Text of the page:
Stuck in the mud: Testimonials from the outskirts

May 5, 2014

Stacy’s story

Walking down a new path, a new school, knowing no one but myself, I looked deeply at the many kids, all split into groups based on ethnicity. Where do I fit in?  For most of my life, I have felt like an outcast, caged and unwanted. I wasn’t a good student, and I never really fit in anywhere.  I was different. 

 Before high school, I never was in public school, and the transition was hard. My now high school was big and the school I went to before that was small so that made it even harder to make new friends.

Through my experiences of being bullied, I’ve learned there’s not much you can do about it. You are a pig stuck in the mud.

— Stacy

I felt like I was thrown into the school without any ideas or social cues to help me.  I was left being prey to the bullies. Throughout my life I felt there wasn’t a time when I wasn’t bullied for an extended period.   Through my experiences of being bullied, I’ve learned there’s not much you can do about it. You are a pig stuck in the mud.  Luckily, there is a chance some kid or person might stand by you or defend you. I was lucky to have that. Otherwise, you have to wait until it is over. Intervening just makes the bullying worse.

It took me a long time to realize this, but most people who bully really don’t have a point in what they do. Some bullies do, but a lot of them don’t. They are just cruel people. According to Psychology Today, most bullies have emotional problems.

To distract myself, I’d watch TV, read, write, and go on the computer, taking me, releasing me to this fantasy world, an escape. Everything was much less complicated when I was trying to solve what was going to happen in the next episode rather than in real life. It was a way I could breathe and let go, forget what was going on in my life. It really did help.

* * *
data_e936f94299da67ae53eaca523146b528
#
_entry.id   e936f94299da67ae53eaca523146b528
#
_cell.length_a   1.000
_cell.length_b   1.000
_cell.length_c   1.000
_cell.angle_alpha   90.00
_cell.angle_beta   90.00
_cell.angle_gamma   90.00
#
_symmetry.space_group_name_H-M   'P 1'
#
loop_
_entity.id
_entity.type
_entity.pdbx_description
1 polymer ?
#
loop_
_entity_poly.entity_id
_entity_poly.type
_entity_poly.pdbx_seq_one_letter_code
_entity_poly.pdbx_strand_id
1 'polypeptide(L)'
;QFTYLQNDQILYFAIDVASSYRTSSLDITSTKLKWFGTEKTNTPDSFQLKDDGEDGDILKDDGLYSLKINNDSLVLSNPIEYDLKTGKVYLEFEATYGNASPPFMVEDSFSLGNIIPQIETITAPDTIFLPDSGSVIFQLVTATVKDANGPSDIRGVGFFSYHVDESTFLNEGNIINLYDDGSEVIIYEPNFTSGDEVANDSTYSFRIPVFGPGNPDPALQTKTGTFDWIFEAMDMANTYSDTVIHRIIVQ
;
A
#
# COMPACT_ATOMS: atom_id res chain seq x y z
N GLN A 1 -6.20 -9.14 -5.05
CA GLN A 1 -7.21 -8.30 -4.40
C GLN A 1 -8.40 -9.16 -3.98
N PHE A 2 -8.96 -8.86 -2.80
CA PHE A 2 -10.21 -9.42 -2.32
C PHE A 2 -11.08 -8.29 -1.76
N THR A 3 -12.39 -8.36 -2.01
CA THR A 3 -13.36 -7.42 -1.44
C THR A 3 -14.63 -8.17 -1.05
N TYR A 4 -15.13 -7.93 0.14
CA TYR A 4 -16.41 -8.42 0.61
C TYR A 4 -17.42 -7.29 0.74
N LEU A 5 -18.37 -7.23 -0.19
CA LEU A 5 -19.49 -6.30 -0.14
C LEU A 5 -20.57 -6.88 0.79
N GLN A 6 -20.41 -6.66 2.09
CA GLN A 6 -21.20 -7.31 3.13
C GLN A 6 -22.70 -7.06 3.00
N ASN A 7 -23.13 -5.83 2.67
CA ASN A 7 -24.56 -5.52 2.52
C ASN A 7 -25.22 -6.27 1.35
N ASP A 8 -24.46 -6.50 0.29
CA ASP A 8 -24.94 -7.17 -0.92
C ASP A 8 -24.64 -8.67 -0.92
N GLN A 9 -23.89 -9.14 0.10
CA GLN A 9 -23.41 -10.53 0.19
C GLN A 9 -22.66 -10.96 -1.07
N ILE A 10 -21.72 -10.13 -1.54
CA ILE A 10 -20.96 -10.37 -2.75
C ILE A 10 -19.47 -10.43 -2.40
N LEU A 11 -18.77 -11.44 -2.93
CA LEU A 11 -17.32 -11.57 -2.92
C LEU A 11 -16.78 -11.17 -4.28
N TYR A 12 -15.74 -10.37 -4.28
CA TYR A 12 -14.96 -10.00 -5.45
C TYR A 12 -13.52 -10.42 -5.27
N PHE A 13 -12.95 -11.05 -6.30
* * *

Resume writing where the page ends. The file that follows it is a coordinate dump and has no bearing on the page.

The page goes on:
I was not close to any teachers, and when I was, it never worked out. I felt awkward because of the age differences.  I just wish some of my relationships would have worked out with them.  Looking back, I do still think of myself as an outcast back then although I did have some friends.  I never really fit in anywhere, but I wouldn’t change a thing. Some of the people that seemed the most “popular” then now seem the loneliest.

Right now, my life could be better, but I’ve learned life is a work on canvas. It is like an open book being edited. You have to accept the work in progress and try to make it a positive experience. It is the only way someone can get through life.

When I got older, although I had to face everyday obstacles, my life is good. I have worked through the hard and things have gotten better.

The Facts about Stacy’s Story

It is true that big environments can be overwhelming. In many big schools, kids hangout with others of their ethnicity. In this specific story, the school didn’t have cliques, but in most places there are cliques.

“Cliques are groups of friends but not all groups are cliques,” according to the Kids Health website. Cliques tend to leave people out on purpose.

In Stacy’s story, she mentioned that she felt like a lonely outcast in high school, as if she didn’t fit the mold.  Each clique looks for a certain type of person, and if one doesn’t fit the criteria, s/he is left out. That can sometimes make a person feel sad and anxious, especially if they have been bullied.

Bullying is a form of teasing, talking badly about someone, hurting feelings, or spreading rumors. Approximately 71% of bullying has been reported as a problem, according to the website Bullying Statistics.  There are kids just like Stacy out there who are being bullied continuously.  According to Stacy, students can’t do much about it.